During the first six months from commencement, the Land Registry must identify every freehold and leasehold title where the registered proprietor is an overseas entity (and became registered proprietor since 1 January 1999) and register a restriction on each such title. However, the restriction will not actually take effect until the end of the six-month period.
The wording of the restriction has not yet been published, but the Act says that the restriction will:
- prevent the registration of certain dispositions by the registered proprietor – a transfer, the grant of a lease exceeding seven years or a legal charge
- unless the registered proprietor is a registered overseas entity (or exempt) – and since an entity ceases to be a registered overseas entity if the annual updating has not been done, this will need to be checked
- the registered proprietor mut be a registered overseas entity (or exempt) at the time of the disposition – which suggests that it will be difficult, if not impossible, to rectify the position later
There are also a number of carve-outs. So, for example, the restriction will not bite on dispositions made pursuant to statutory obligations or pursuant to a court order. In practice, the two most important carve-outs are likely to be:
- a disposition pursuant to a contract made before the restriction was registered
- the exercise of a power of sale conferred on a mortgagee or a receiver appointed by a mortgagee
It is a criminal offence to make a disposition that is prohibited by the restriction.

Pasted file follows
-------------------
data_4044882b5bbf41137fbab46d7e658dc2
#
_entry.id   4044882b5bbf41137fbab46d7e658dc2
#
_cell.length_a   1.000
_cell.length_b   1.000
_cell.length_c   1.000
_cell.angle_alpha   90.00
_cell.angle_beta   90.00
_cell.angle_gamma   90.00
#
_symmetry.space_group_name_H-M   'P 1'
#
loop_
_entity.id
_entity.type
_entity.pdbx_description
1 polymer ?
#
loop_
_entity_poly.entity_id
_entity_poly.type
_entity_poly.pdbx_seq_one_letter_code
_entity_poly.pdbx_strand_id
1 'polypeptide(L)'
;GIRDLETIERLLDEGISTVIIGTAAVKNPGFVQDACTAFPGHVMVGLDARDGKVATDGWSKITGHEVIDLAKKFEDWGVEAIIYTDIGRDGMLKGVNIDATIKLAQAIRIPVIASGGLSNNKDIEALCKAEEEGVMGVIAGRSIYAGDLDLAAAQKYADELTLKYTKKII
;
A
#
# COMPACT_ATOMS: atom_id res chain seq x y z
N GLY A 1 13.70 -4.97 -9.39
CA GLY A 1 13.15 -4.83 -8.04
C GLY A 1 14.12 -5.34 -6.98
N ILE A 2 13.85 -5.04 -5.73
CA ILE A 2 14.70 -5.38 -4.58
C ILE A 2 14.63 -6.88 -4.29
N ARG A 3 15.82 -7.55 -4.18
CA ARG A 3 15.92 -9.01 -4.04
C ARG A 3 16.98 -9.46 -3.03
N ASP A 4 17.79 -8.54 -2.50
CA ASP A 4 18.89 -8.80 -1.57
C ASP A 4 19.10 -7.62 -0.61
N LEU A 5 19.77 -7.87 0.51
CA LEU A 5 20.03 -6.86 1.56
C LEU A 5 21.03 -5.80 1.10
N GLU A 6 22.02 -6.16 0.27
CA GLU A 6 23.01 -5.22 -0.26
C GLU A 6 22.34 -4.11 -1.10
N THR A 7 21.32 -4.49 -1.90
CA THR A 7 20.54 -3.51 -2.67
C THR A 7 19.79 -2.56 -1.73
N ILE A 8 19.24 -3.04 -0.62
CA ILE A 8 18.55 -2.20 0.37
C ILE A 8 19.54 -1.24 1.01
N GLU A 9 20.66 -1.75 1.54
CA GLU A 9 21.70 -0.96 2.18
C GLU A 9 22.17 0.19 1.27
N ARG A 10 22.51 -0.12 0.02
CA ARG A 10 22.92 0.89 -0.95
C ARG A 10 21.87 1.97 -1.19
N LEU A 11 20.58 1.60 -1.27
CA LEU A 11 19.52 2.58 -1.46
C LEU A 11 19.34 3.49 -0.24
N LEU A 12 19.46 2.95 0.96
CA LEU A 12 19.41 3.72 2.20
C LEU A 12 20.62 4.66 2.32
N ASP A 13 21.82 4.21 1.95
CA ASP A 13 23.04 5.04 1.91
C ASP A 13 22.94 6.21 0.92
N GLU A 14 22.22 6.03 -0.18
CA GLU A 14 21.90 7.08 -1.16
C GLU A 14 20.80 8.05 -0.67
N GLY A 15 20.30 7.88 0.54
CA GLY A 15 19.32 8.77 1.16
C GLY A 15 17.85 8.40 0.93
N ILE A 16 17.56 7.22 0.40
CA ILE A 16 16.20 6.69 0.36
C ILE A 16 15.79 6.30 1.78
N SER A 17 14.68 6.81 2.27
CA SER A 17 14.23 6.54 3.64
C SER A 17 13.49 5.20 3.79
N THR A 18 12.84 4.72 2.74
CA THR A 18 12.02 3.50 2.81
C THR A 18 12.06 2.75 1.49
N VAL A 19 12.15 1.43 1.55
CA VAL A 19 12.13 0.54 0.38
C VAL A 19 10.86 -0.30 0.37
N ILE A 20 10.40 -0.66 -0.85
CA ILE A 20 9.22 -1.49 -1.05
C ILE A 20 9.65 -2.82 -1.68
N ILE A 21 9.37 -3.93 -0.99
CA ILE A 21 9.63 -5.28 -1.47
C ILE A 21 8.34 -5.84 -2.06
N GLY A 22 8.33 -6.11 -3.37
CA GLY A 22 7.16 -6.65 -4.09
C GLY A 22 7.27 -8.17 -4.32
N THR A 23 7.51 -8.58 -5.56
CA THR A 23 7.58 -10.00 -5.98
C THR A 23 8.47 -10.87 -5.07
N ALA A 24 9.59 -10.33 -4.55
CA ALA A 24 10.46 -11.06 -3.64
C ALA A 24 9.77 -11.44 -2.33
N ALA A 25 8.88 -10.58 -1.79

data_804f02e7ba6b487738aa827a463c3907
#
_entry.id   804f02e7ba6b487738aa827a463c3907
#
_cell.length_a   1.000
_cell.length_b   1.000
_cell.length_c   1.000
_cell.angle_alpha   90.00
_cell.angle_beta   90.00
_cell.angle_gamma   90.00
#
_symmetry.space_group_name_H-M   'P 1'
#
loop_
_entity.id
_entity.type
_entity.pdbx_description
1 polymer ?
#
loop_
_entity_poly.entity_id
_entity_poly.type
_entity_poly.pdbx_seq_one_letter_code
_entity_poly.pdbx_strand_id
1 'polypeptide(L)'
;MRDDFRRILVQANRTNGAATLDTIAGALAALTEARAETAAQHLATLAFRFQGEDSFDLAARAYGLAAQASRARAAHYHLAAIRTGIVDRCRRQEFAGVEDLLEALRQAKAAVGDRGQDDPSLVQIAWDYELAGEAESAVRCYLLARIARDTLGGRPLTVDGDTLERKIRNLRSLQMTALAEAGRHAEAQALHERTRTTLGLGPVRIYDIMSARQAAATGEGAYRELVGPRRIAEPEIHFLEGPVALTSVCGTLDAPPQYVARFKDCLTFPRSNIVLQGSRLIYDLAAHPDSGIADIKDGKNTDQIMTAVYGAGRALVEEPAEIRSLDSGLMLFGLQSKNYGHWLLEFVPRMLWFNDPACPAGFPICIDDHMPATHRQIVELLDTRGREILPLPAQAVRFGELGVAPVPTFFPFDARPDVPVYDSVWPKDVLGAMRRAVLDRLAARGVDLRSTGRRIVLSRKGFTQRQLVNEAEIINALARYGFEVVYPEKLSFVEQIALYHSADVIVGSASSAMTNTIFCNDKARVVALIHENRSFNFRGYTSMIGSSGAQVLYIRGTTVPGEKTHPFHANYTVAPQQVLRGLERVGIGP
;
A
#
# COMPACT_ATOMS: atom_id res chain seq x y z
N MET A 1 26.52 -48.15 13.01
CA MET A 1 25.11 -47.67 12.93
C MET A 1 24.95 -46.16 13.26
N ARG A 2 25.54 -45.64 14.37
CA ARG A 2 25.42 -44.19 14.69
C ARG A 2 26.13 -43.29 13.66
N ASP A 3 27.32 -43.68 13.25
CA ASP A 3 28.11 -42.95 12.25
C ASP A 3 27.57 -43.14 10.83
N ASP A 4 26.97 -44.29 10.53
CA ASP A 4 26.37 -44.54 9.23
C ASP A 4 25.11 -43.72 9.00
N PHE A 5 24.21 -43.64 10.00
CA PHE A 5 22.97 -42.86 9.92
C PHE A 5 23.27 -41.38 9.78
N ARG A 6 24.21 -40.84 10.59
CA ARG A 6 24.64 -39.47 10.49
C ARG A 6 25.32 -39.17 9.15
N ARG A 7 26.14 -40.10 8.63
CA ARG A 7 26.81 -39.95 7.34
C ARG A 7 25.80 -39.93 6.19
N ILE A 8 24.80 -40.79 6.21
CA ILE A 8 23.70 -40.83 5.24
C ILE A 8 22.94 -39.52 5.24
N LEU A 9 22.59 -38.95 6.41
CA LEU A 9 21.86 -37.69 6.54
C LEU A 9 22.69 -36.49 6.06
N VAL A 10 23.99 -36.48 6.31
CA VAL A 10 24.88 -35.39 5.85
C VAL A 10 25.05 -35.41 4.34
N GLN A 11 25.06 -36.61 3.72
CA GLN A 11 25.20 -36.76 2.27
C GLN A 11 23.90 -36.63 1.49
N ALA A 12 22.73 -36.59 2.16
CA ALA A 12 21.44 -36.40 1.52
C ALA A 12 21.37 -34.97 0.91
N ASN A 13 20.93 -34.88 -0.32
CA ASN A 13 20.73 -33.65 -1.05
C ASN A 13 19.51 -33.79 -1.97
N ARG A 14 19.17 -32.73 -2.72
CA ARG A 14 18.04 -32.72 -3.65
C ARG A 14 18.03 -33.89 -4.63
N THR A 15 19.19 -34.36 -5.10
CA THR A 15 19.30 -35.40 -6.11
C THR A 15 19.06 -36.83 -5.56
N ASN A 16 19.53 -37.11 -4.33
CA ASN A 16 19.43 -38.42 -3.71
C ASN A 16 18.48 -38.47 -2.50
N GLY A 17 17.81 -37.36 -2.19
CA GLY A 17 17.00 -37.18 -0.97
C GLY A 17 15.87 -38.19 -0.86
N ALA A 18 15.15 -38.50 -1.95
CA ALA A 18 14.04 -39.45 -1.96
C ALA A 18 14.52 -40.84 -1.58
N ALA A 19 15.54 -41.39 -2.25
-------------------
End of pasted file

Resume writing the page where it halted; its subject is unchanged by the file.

So far we have been considering the position where the overseas entity already owns the property when Part 1 of the Act comes into force. But what about acquisitions by overseas entities after that date?
Once the relevant provisions are in force, an overseas entity will not be able to register a transfer (or a new lease exceeding seven years) at the Land Registry unless it is a registered overseas entity (or exempt). This requirement must be met at the date the application is made, not the date of the transaction.
This may not be a problem where the overseas entity already owns property. In this case it should already be a registered overseas entity. But an overseas entity acquiring its first property will need to be organised.
There is also a timing issue, particularly in the short term. There is no six-month lead-in period for acquisitions, nor any exemption for acquisitions pursuant to pre-commencement contracts. So, if a Land Registry application is required in the early days of the new regime, the overseas entity will need to become a registered overseas entity before making the application.
This poses a problem for the entity. It won’t have been able to register with Companies House in advance, because the register does not yet exist. But an application to Companies House once the register goes live risks being stuck behind applications lodged by some or all of the estimated 30,000 overseas entities that already own land in England & Wales and who will all be required to apply to join the new register within the first six months.